Beatitudes: Beauty and Simplicity in Following Christ

Some of the most famous words of Jesus are found in the Beatitudes, part of the Sermon on the Mount.  Most Christians are familiar with the words, although they are sometimes contrary to the ways we want to live.  Pastors Matt and Phil at Lewis Center United Methodist Church have been preaching a series on the Beatitudes.  One verse per week.

Because the verses are so short, the pastors have plenty of time to unpack them.  Both pastors have been doing their best to explain what they mean and how we should live based on them.  The words are beautiful and simple, but following them is harder than you would think.  Even explaining them can be challenging.

One thing Pastor Matt has been doing particularly well is defining the terms.  What does it mean to be blessed?  Being blessed means living in the fullness of God, filled with God’s grace.  What does it mean to be poor in spirit?  Being poor in spirit is living sacrificially.  It means choosing to care for the needs and burdens of others instead of focusing on ourselves.  What does it mean to be meek?  It means knowing our weaknesses and strengths and giving both to God.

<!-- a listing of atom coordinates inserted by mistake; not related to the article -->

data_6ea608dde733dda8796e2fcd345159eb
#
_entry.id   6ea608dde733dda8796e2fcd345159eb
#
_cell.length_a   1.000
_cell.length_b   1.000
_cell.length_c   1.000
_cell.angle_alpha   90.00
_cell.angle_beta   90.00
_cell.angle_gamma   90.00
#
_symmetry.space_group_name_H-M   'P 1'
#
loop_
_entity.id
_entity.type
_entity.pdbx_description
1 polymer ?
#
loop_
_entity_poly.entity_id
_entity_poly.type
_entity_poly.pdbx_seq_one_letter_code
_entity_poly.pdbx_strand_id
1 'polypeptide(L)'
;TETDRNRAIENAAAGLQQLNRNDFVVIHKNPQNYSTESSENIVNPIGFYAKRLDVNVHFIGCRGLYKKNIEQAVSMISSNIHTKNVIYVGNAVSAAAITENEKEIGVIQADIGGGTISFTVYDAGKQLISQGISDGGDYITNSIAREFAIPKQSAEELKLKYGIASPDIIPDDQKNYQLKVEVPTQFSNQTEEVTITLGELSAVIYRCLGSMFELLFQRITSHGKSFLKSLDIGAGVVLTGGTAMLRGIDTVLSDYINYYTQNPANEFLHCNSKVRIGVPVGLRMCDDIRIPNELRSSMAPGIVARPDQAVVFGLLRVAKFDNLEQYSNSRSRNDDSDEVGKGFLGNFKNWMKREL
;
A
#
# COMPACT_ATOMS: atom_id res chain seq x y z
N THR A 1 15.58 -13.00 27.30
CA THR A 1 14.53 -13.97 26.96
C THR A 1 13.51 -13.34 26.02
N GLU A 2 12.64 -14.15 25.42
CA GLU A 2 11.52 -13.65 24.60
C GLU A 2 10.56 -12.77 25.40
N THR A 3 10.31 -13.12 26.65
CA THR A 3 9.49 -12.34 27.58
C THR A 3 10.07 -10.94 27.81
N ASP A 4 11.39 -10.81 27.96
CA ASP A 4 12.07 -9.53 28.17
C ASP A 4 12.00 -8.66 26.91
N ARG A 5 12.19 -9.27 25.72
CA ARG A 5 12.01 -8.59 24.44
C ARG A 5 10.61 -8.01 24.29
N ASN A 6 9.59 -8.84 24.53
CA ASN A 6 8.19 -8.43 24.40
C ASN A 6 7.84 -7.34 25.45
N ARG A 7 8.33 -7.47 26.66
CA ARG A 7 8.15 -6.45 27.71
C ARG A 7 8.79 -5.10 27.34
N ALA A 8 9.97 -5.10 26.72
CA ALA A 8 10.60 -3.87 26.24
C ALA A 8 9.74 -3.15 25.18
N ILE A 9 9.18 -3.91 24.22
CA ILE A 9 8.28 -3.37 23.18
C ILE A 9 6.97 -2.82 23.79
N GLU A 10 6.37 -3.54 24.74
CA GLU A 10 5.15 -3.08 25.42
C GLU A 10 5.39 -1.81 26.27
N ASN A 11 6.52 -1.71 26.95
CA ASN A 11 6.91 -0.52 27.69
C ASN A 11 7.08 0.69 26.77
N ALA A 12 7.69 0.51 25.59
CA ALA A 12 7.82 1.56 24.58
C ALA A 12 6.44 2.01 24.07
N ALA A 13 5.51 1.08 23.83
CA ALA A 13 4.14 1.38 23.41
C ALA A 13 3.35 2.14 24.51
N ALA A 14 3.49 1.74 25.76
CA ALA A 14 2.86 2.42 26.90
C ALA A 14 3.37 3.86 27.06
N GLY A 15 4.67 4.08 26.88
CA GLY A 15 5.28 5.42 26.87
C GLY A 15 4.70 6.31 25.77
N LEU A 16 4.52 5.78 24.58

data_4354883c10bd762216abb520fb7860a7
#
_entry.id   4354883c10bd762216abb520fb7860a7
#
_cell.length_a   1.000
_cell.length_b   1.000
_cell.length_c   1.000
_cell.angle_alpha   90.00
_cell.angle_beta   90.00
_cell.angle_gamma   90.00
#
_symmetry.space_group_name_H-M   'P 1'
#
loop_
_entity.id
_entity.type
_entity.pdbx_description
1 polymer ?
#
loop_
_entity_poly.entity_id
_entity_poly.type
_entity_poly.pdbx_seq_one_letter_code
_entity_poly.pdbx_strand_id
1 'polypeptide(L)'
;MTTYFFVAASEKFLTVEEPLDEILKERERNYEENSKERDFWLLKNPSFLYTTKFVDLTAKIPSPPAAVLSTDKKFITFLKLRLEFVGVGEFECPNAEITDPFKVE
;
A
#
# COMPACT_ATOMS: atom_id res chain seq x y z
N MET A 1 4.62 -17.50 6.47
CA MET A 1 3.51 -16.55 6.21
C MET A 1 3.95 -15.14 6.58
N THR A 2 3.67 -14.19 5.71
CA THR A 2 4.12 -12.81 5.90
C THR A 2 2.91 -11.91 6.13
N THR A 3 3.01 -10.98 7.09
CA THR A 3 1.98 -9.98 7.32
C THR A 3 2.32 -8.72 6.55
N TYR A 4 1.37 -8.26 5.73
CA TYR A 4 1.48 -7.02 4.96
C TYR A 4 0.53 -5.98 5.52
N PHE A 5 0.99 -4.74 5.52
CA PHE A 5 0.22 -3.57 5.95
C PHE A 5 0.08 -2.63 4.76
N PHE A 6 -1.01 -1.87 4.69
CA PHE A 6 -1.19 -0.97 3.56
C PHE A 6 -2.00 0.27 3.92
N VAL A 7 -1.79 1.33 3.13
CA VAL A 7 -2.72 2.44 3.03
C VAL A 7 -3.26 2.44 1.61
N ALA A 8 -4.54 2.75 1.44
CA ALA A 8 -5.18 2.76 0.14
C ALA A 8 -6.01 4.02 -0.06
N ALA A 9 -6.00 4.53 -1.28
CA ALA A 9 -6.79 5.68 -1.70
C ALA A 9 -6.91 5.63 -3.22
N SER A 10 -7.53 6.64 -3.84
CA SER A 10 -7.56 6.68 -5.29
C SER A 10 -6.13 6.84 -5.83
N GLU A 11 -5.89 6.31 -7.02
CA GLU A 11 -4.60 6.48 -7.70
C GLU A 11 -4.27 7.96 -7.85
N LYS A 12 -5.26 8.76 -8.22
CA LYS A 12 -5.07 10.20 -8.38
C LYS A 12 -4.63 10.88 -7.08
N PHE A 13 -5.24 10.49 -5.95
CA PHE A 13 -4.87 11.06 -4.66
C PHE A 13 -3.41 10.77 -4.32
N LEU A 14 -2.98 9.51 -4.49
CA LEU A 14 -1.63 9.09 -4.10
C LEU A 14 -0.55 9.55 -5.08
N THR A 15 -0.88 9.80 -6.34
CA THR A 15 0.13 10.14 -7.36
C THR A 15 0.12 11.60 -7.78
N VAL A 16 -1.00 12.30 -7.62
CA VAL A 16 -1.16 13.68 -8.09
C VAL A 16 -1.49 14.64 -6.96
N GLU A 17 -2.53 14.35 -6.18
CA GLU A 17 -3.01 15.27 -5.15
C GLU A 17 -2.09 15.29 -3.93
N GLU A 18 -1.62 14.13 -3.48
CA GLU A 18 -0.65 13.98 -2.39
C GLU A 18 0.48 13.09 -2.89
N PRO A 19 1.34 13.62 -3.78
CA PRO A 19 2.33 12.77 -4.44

I especially liked Pastor Matt’s illustration of meekness.  He said that being meek is like being a well-trained horse.  A horse is big and strong and it could use that strength to destroy.  But a well-trained horse willingly submits to bridle and rein so that it can be controlled.  When we are meek, God is the Master in charge of our reins.  We willingly submit so that what we do may be for his glory.

I like the Beatitudes because each one contains a promise.  If we struggle with the first part, we can embrace the second part.  Blessed are the meek for they shall inherit the earth.  Blessed are the poor in spirit for theirs is the Kingdom of Heaven.  Blessed are those that mourn for they shall be comforted.  None of us really want the first part, but we have to exhibit those qualities in order to inherit the promise.  We don’t want to be meek, poor in spirit, mourn.  But we are grateful and blessed with our inheritance and our comfort.